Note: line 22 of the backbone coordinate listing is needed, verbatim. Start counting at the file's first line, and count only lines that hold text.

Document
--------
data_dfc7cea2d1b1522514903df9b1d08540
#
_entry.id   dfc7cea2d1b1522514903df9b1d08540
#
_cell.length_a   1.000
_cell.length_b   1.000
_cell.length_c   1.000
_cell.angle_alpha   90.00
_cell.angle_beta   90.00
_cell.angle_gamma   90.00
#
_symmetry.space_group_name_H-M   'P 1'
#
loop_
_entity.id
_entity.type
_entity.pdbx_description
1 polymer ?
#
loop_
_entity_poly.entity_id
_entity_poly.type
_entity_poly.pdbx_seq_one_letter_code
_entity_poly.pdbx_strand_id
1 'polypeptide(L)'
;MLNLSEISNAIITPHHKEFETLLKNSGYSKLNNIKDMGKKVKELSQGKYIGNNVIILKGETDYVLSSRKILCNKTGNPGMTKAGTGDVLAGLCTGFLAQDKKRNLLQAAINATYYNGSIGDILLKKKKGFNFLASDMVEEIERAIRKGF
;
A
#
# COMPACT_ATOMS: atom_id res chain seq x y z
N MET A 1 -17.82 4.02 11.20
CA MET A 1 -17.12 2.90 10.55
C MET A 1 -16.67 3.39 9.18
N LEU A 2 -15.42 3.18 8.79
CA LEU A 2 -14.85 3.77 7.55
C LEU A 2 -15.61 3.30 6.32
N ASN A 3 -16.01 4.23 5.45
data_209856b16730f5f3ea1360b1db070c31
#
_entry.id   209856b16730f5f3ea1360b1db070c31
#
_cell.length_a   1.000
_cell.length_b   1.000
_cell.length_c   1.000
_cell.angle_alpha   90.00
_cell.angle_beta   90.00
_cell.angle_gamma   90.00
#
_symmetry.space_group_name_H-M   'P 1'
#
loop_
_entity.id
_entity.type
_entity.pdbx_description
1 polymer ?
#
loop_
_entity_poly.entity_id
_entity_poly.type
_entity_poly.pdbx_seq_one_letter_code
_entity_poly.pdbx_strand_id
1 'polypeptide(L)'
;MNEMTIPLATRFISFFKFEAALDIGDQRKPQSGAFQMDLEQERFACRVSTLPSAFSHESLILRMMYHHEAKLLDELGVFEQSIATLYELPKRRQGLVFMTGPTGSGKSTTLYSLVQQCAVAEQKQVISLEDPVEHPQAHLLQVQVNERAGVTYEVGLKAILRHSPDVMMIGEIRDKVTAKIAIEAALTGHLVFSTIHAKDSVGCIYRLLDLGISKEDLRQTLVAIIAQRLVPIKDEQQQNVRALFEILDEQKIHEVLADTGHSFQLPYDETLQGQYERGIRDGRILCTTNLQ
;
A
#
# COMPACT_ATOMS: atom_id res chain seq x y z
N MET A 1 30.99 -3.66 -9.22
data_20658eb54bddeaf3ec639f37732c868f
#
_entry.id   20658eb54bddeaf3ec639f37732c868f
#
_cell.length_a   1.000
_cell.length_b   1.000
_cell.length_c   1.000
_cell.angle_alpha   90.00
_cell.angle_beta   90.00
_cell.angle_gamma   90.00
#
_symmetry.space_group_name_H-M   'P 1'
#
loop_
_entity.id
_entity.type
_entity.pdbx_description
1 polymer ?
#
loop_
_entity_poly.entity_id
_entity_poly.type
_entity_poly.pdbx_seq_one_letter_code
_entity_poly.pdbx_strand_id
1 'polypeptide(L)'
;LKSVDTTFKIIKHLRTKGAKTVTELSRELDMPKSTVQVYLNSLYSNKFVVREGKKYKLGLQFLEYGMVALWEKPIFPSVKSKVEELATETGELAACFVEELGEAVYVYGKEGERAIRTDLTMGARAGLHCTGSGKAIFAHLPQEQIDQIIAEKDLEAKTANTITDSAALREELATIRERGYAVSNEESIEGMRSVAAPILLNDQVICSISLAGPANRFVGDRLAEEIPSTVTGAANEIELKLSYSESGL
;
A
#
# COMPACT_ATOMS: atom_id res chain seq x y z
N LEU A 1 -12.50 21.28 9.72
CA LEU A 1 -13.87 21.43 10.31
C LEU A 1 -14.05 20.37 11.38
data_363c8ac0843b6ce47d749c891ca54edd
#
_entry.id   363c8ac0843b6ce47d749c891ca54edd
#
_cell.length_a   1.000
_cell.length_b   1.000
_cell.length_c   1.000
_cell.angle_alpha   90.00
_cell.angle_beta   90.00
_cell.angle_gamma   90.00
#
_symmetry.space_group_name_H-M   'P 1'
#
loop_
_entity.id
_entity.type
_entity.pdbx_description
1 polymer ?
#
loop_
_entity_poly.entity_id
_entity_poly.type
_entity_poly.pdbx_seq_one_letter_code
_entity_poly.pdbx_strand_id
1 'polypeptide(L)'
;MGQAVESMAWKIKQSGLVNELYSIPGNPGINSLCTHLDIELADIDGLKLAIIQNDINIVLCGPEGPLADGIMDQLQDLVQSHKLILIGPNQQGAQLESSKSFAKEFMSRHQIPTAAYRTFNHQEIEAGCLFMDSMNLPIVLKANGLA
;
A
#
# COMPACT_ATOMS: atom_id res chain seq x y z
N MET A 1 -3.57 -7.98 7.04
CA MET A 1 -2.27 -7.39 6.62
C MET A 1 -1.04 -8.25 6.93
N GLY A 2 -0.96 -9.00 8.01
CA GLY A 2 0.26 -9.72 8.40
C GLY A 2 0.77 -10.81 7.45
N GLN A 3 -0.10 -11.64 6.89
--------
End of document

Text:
_entity_poly.type